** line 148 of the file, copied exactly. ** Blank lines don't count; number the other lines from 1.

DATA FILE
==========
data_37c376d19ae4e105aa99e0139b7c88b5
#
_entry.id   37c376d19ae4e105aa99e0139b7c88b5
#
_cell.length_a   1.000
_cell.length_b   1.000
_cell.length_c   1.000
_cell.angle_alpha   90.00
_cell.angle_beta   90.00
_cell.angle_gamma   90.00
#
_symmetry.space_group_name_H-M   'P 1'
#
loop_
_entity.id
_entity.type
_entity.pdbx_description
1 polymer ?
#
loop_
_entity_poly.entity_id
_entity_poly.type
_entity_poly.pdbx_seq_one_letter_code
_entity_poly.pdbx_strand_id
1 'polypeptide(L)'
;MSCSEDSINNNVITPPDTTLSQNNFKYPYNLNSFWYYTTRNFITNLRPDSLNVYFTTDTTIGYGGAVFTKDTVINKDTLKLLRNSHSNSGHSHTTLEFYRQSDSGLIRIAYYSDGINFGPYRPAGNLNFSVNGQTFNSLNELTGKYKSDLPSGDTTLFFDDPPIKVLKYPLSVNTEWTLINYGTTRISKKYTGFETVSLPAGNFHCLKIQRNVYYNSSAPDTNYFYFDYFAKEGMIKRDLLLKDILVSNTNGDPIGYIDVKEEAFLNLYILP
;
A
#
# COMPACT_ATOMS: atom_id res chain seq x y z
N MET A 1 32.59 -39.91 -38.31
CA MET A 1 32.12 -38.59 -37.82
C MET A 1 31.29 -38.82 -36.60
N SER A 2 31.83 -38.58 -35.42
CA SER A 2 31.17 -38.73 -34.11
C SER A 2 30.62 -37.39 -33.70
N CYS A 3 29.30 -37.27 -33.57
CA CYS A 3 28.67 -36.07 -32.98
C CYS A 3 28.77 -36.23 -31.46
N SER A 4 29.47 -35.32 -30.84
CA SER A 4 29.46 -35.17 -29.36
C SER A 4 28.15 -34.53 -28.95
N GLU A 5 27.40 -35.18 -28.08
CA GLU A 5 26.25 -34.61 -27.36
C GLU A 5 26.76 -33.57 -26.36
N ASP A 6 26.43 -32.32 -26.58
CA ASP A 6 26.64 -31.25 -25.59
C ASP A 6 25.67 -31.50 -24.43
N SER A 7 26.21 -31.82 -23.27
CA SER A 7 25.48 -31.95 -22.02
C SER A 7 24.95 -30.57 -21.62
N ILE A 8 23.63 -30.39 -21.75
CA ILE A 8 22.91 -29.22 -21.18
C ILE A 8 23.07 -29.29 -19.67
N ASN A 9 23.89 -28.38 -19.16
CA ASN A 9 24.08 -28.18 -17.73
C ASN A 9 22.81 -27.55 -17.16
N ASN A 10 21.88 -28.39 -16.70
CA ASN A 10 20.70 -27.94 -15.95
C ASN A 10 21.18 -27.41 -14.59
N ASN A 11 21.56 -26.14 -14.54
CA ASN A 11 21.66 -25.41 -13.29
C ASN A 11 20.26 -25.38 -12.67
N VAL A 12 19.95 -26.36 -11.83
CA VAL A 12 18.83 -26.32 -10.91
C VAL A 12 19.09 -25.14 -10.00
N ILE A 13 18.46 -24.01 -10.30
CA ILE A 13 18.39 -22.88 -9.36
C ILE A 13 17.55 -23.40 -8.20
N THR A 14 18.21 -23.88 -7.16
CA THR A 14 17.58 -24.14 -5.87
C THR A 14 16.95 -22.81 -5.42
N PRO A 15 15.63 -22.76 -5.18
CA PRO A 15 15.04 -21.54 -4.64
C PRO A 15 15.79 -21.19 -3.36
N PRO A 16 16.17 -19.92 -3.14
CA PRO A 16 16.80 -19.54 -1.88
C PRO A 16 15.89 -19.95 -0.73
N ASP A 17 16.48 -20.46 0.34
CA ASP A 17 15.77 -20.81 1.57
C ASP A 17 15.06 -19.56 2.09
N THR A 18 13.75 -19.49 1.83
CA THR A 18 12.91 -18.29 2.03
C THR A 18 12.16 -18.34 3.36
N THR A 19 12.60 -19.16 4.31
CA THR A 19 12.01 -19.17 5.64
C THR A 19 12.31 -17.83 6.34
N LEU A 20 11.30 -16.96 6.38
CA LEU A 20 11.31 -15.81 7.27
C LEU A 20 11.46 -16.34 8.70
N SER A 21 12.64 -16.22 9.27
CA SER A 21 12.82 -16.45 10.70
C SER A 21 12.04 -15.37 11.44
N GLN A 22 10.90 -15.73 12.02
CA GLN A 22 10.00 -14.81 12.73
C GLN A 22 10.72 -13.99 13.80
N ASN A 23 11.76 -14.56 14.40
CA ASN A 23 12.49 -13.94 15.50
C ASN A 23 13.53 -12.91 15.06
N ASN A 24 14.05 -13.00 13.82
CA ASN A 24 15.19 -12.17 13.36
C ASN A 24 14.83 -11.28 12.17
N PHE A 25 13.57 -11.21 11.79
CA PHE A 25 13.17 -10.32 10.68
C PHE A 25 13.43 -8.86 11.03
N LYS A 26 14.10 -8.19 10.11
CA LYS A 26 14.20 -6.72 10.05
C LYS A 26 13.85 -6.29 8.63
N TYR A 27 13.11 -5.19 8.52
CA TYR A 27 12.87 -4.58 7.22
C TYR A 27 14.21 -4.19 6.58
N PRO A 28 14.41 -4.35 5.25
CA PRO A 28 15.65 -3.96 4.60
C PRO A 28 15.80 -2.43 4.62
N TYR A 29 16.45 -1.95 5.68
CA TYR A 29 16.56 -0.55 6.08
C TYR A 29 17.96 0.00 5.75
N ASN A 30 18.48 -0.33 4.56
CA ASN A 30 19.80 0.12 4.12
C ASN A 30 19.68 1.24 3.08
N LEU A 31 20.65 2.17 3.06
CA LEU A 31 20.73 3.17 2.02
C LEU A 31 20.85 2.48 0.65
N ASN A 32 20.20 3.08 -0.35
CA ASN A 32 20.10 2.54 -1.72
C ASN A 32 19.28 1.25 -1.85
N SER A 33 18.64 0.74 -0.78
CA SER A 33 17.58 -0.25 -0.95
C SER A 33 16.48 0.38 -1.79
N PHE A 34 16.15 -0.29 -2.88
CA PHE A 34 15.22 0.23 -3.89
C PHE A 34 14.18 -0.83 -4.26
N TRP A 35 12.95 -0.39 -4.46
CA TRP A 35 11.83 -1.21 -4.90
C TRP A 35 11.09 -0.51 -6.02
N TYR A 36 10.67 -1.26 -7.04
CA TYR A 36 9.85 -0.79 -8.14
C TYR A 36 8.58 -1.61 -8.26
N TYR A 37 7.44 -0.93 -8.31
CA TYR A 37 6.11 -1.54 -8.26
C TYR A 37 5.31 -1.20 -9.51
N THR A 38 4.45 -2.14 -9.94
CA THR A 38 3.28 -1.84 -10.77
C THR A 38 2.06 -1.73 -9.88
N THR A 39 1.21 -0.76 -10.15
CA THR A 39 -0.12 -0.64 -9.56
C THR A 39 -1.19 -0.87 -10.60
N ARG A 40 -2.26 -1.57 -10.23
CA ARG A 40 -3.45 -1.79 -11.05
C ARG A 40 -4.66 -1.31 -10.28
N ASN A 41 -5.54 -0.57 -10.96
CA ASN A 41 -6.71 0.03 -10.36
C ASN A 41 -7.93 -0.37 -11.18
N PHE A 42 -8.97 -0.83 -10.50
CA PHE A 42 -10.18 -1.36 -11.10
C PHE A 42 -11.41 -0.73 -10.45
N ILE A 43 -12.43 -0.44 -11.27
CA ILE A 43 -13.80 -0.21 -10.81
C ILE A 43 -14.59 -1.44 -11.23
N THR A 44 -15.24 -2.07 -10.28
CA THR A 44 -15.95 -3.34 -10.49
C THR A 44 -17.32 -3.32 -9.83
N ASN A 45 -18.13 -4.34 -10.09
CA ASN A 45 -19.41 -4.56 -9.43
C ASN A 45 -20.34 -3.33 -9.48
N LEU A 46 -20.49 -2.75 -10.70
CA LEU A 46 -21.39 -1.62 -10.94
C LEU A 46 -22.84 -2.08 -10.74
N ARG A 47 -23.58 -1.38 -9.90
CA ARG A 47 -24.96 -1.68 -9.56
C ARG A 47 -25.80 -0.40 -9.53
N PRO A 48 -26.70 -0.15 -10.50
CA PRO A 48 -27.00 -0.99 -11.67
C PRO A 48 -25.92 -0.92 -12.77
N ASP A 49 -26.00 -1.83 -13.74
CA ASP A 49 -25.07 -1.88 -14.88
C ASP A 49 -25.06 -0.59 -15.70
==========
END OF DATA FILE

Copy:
N ARG A 40 -2.26 -1.57 -10.23